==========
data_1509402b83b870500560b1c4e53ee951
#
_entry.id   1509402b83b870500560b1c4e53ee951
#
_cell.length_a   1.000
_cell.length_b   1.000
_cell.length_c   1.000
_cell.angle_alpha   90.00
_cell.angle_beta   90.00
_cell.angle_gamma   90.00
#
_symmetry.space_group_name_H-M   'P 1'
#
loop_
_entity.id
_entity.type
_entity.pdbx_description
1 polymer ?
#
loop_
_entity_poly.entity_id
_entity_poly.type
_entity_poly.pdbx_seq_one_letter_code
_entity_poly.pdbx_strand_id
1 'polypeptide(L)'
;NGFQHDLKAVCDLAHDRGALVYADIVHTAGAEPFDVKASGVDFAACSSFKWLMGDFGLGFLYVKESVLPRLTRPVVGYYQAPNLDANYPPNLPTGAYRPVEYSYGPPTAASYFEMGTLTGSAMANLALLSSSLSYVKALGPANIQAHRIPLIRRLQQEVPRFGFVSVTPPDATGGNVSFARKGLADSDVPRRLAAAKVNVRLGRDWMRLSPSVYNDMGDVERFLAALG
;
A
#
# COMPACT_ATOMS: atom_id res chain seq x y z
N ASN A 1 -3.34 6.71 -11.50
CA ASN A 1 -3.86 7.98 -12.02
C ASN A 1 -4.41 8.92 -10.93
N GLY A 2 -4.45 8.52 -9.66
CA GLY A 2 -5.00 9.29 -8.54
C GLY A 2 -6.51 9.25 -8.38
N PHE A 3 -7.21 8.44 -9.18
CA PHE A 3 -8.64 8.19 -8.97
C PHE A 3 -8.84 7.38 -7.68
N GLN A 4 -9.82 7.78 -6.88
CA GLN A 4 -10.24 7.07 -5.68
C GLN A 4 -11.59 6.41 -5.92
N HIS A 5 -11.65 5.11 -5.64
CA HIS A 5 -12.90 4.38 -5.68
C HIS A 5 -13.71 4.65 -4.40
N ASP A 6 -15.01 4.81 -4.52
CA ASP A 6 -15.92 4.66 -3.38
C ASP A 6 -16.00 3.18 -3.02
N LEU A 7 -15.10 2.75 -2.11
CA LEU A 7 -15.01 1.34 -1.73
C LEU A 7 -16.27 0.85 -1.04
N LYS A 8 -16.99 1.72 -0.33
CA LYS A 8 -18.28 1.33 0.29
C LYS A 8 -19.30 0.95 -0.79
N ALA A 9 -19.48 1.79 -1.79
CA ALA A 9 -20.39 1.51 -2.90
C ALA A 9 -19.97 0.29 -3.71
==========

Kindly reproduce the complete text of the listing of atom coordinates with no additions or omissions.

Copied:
data_1509402b83b870500560b1c4e53ee951
#
_entry.id   1509402b83b870500560b1c4e53ee951
#
_cell.length_a   1.000
_cell.length_b   1.000
_cell.length_c   1.000
_cell.angle_alpha   90.00
_cell.angle_beta   90.00
_cell.angle_gamma   90.00
#
_symmetry.space_group_name_H-M   'P 1'
#
loop_
_entity.id
_entity.type
_entity.pdbx_description
1 polymer ?
#
loop_
_entity_poly.entity_id
_entity_poly.type
_entity_poly.pdbx_seq_one_letter_code
_entity_poly.pdbx_strand_id
1 'polypeptide(L)'
;NGFQHDLKAVCDLAHDRGALVYADIVHTAGAEPFDVKASGVDFAACSSFKWLMGDFGLGFLYVKESVLPRLTRPVVGYYQAPNLDANYPPNLPTGAYRPVEYSYGPPTAASYFEMGTLTGSAMANLALLSSSLSYVKALGPANIQAHRIPLIRRLQQEVPRFGFVSVTPPDATGGNVSFARKGLADSDVPRRLAAAKVNVRLGRDWMRLSPSVYNDMGDVERFLAALG
;
A
#
# COMPACT_ATOMS: atom_id res chain seq x y z
N ASN A 1 -3.34 6.71 -11.50
CA ASN A 1 -3.86 7.98 -12.02
C ASN A 1 -4.41 8.92 -10.93
N GLY A 2 -4.45 8.52 -9.66
CA GLY A 2 -5.00 9.29 -8.54
C GLY A 2 -6.51 9.25 -8.38
N PHE A 3 -7.21 8.44 -9.18
CA PHE A 3 -8.64 8.19 -8.97
C PHE A 3 -8.84 7.38 -7.68
N GLN A 4 -9.82 7.78 -6.88
CA GLN A 4 -10.24 7.07 -5.68
C GLN A 4 -11.59 6.41 -5.92
N HIS A 5 -11.65 5.11 -5.64
CA HIS A 5 -12.90 4.38 -5.68
C HIS A 5 -13.71 4.65 -4.40
N ASP A 6 -15.01 4.81 -4.52
CA ASP A 6 -15.92 4.66 -3.38
C ASP A 6 -16.00 3.18 -3.02
N LEU A 7 -15.10 2.75 -2.11
CA LEU A 7 -15.01 1.34 -1.73
C LEU A 7 -16.27 0.85 -1.04
N LYS A 8 -16.99 1.72 -0.33
CA LYS A 8 -18.28 1.33 0.29
C LYS A 8 -19.30 0.95 -0.79
N ALA A 9 -19.48 1.79 -1.79
CA ALA A 9 -20.39 1.51 -2.90
C ALA A 9 -19.97 0.29 -3.71